It’s official: despite the nearly universal agreement that everything is getting worse, something is getting better: The likelihood that a group long-term disability insurance(LTD) claimant will recover is about 20% higher in the new claim termination tables than in the old tables.
The Society of Actuaries (SOA), Schaumburg, Ill., published that finding in the 2008 Long Term Disability Experience Study report, which is based on records of 1.2 million claims on the books of 21 U.S. disability insurers from January 1997 through December 2006.
The SOA brought in four times as many claim records as it collected when it analyzed 1995 LTD experience survey data for the 1996 Group Long-Term Disability Insurance Report, and far more than it used when it produced the 1987 Commissioner’s Group Disability Table, according to Roger Martin, a senior vice president at a unit of Unum Group Corp., Chattanooga, Tenn., and the SOA’s 2008 group LTD committee chair.
The 1995 study – Table 95a – is used by pricing actuaries but has never achieved official, statutory pricing standard status. The document still used for official purposes – the 1987 table – was adopted when President Reagan was in office and the Soviet Union was still united.
About 50% to 60% of the group claimants included in the 2008 study eventually recovered, and, over the course of the study period, typical recovery rates increased by about 10 percentage points to 15 percentage points.
The improvement may be due partly to changes in the mix of claims received, but it may also be a result of improvements in medical care and in insurers’ claim management and return-to-work programs, Martin said.
Variations in recovery rates were much bigger than variations in mortality rates – a possible sign that some carriers may have room to improve their return-to-work efforts, Martin said. The actuaries also saw slow, steady improvement in group LTD claimant death rates.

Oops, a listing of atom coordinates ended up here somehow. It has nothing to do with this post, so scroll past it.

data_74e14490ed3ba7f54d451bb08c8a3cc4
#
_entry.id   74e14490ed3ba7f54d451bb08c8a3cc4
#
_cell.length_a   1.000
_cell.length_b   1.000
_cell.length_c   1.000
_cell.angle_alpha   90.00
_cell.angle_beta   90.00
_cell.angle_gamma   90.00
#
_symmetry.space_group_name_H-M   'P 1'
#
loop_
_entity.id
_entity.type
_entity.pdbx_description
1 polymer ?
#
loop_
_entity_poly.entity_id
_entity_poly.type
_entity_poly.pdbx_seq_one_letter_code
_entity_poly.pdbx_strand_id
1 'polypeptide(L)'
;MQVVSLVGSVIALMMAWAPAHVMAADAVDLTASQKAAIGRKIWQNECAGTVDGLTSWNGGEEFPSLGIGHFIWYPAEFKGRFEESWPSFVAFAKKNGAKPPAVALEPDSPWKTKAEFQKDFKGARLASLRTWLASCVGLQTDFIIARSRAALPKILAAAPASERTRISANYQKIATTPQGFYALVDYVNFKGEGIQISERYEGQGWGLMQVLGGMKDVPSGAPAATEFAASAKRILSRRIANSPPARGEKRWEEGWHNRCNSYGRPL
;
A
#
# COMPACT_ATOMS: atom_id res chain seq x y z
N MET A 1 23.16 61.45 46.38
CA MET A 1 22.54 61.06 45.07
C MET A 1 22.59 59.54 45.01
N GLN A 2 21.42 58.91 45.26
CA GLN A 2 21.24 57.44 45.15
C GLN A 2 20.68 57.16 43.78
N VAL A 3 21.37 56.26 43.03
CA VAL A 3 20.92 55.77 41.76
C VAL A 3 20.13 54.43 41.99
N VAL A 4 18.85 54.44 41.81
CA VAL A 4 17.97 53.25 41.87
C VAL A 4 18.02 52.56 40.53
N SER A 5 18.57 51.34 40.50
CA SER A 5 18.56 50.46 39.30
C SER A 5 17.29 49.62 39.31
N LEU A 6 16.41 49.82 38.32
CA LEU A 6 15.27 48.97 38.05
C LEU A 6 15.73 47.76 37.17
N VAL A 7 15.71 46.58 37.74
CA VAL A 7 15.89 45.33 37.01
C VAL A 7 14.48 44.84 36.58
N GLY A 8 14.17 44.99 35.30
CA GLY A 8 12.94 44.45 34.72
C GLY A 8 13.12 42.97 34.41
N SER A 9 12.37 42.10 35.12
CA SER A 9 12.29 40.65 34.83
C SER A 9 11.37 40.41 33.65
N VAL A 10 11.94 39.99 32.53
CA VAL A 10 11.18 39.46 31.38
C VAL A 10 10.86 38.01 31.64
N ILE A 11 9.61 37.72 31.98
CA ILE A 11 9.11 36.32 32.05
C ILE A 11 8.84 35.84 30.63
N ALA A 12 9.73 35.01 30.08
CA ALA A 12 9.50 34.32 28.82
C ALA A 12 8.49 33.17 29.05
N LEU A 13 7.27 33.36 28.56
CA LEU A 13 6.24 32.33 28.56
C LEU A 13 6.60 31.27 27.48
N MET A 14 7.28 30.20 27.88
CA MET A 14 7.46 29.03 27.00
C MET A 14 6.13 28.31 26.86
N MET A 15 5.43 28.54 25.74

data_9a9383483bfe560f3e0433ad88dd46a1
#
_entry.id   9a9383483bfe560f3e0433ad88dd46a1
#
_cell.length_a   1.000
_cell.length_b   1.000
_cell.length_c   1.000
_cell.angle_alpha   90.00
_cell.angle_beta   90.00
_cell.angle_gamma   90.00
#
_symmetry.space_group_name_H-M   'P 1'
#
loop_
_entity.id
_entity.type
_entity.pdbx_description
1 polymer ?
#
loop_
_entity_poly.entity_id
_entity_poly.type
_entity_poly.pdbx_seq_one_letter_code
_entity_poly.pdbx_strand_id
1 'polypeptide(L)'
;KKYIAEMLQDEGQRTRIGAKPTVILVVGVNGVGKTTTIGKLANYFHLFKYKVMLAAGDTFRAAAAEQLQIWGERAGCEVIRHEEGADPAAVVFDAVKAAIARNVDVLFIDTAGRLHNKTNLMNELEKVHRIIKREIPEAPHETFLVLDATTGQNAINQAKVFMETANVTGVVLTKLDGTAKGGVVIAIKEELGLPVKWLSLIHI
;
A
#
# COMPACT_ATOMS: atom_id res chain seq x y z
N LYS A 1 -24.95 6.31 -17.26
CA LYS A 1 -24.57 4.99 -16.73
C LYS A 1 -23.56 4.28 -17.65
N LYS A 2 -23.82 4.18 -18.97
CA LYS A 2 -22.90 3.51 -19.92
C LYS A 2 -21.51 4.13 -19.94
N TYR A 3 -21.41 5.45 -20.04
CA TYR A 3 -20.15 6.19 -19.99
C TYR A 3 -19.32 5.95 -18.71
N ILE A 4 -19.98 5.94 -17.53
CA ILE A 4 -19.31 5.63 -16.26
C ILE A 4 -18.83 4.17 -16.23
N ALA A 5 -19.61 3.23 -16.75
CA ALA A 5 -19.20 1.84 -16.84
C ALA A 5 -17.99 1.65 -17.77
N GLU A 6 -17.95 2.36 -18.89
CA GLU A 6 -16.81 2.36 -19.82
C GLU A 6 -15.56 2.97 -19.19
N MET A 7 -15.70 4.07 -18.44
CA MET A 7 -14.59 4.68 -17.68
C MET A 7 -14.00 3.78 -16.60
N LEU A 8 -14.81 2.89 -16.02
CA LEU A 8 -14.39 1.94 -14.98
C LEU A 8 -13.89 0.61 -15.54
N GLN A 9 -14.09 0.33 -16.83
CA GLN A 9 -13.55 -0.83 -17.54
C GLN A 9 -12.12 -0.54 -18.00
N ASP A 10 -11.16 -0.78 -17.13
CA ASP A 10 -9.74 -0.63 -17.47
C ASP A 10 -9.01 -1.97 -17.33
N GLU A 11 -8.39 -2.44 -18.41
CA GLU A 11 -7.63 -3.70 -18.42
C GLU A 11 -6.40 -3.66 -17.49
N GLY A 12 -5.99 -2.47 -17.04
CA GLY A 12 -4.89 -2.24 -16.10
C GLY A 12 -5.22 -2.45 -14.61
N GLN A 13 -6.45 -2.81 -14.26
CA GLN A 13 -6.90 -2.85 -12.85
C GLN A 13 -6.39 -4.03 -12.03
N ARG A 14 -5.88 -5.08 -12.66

Mortality for the general U.S. population has been increasing at an average rate of about 1% per year. For group LTD claimants, mortality improvement has averaged 0.25% per year.
Mortality rates for workers who have recently filed group LTD claims linked to cancer continued to be high, but, after about five to seven years, death rates for claimants with cancer were about the same as the death rates for claimants with other conditions, Martin said.
“That was a new finding,” Martin said.”
When the SOA gathered data for the 1987 tables, it did not ask for any information about claimant diagnoses. For the 1995 tables, it put claims in just 4 different categories -maternity, mental and nervous, AIDS/HIV, and “all other.”
The SOA has now handed the 2008 table off to the American Academy of Actuaries (AAA), Washington, which is working with the National Association of Insurance Commissioners (NAIC), Kansas City, Mo., to try to use the study as the basis for a new statutory pricing document.
The SOA is preparing to ask the 21 companies that participated in the 2008 survey to provide data on claims experience for the period from 2007 through early 2011. Actuaries hope the new data will help answer questions about the effects of the recent economic slump group LTD claims and group LTD return-to-work efforts.